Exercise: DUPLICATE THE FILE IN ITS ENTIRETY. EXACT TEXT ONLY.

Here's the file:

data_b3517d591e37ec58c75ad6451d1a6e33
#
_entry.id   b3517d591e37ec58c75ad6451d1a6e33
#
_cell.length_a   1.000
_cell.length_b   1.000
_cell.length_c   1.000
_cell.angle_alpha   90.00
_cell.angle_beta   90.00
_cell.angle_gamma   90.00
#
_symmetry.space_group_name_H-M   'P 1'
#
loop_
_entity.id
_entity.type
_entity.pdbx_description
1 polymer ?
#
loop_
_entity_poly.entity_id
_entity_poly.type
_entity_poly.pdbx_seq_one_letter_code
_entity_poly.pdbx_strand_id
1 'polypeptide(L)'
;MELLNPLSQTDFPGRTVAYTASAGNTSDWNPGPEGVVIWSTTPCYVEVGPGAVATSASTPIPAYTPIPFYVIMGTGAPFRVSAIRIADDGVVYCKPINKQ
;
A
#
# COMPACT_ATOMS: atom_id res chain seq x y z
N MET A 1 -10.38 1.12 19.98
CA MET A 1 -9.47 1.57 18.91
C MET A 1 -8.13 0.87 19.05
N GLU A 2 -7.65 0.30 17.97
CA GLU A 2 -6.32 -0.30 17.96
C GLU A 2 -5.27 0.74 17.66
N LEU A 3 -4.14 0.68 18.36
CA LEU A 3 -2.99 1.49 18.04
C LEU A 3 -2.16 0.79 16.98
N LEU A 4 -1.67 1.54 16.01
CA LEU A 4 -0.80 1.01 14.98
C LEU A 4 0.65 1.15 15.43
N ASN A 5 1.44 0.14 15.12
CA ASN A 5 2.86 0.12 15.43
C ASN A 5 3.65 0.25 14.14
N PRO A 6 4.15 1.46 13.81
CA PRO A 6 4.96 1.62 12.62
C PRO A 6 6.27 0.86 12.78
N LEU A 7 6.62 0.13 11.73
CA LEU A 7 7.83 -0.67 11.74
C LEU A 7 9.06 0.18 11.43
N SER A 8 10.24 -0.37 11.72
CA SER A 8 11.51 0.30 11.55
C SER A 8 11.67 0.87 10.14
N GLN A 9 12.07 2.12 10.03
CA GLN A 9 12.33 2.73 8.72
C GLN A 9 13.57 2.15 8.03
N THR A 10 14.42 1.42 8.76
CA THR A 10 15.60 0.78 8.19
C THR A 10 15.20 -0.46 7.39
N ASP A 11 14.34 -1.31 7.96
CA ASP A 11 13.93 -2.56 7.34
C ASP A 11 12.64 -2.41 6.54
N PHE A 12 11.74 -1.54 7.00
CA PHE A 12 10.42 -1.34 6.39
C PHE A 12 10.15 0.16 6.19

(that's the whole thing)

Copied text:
data_b3517d591e37ec58c75ad6451d1a6e33
#
_entry.id   b3517d591e37ec58c75ad6451d1a6e33
#
_cell.length_a   1.000
_cell.length_b   1.000
_cell.length_c   1.000
_cell.angle_alpha   90.00
_cell.angle_beta   90.00
_cell.angle_gamma   90.00
#
_symmetry.space_group_name_H-M   'P 1'
#
loop_
_entity.id
_entity.type
_entity.pdbx_description
1 polymer ?
#
loop_
_entity_poly.entity_id
_entity_poly.type
_entity_poly.pdbx_seq_one_letter_code
_entity_poly.pdbx_strand_id
1 'polypeptide(L)'
;MELLNPLSQTDFPGRTVAYTASAGNTSDWNPGPEGVVIWSTTPCYVEVGPGAVATSASTPIPAYTPIPFYVIMGTGAPFRVSAIRIADDGVVYCKPINKQ
;
A
#
# COMPACT_ATOMS: atom_id res chain seq x y z
N MET A 1 -10.38 1.12 19.98
CA MET A 1 -9.47 1.57 18.91
C MET A 1 -8.13 0.87 19.05
N GLU A 2 -7.65 0.30 17.97
CA GLU A 2 -6.32 -0.30 17.96
C GLU A 2 -5.27 0.74 17.66
N LEU A 3 -4.14 0.68 18.36
CA LEU A 3 -2.99 1.49 18.04
C LEU A 3 -2.16 0.79 16.98
N LEU A 4 -1.67 1.54 16.01
CA LEU A 4 -0.80 1.01 14.98
C LEU A 4 0.65 1.15 15.43
N ASN A 5 1.44 0.14 15.12
CA ASN A 5 2.86 0.12 15.43
C ASN A 5 3.65 0.25 14.14
N PRO A 6 4.15 1.46 13.81
CA PRO A 6 4.96 1.62 12.62
C PRO A 6 6.27 0.86 12.78
N LEU A 7 6.62 0.13 11.73
CA LEU A 7 7.83 -0.67 11.74
C LEU A 7 9.06 0.18 11.43
N SER A 8 10.24 -0.37 11.72
CA SER A 8 11.51 0.30 11.55
C SER A 8 11.67 0.87 10.14
N GLN A 9 12.07 2.12 10.03
CA GLN A 9 12.33 2.73 8.72
C GLN A 9 13.57 2.15 8.03
N THR A 10 14.42 1.42 8.76
CA THR A 10 15.60 0.78 8.19
C THR A 10 15.20 -0.46 7.39
N ASP A 11 14.34 -1.31 7.96
CA ASP A 11 13.93 -2.56 7.34
C ASP A 11 12.64 -2.41 6.54
N PHE A 12 11.74 -1.54 7.00
CA PHE A 12 10.42 -1.34 6.39
C PHE A 12 10.15 0.16 6.19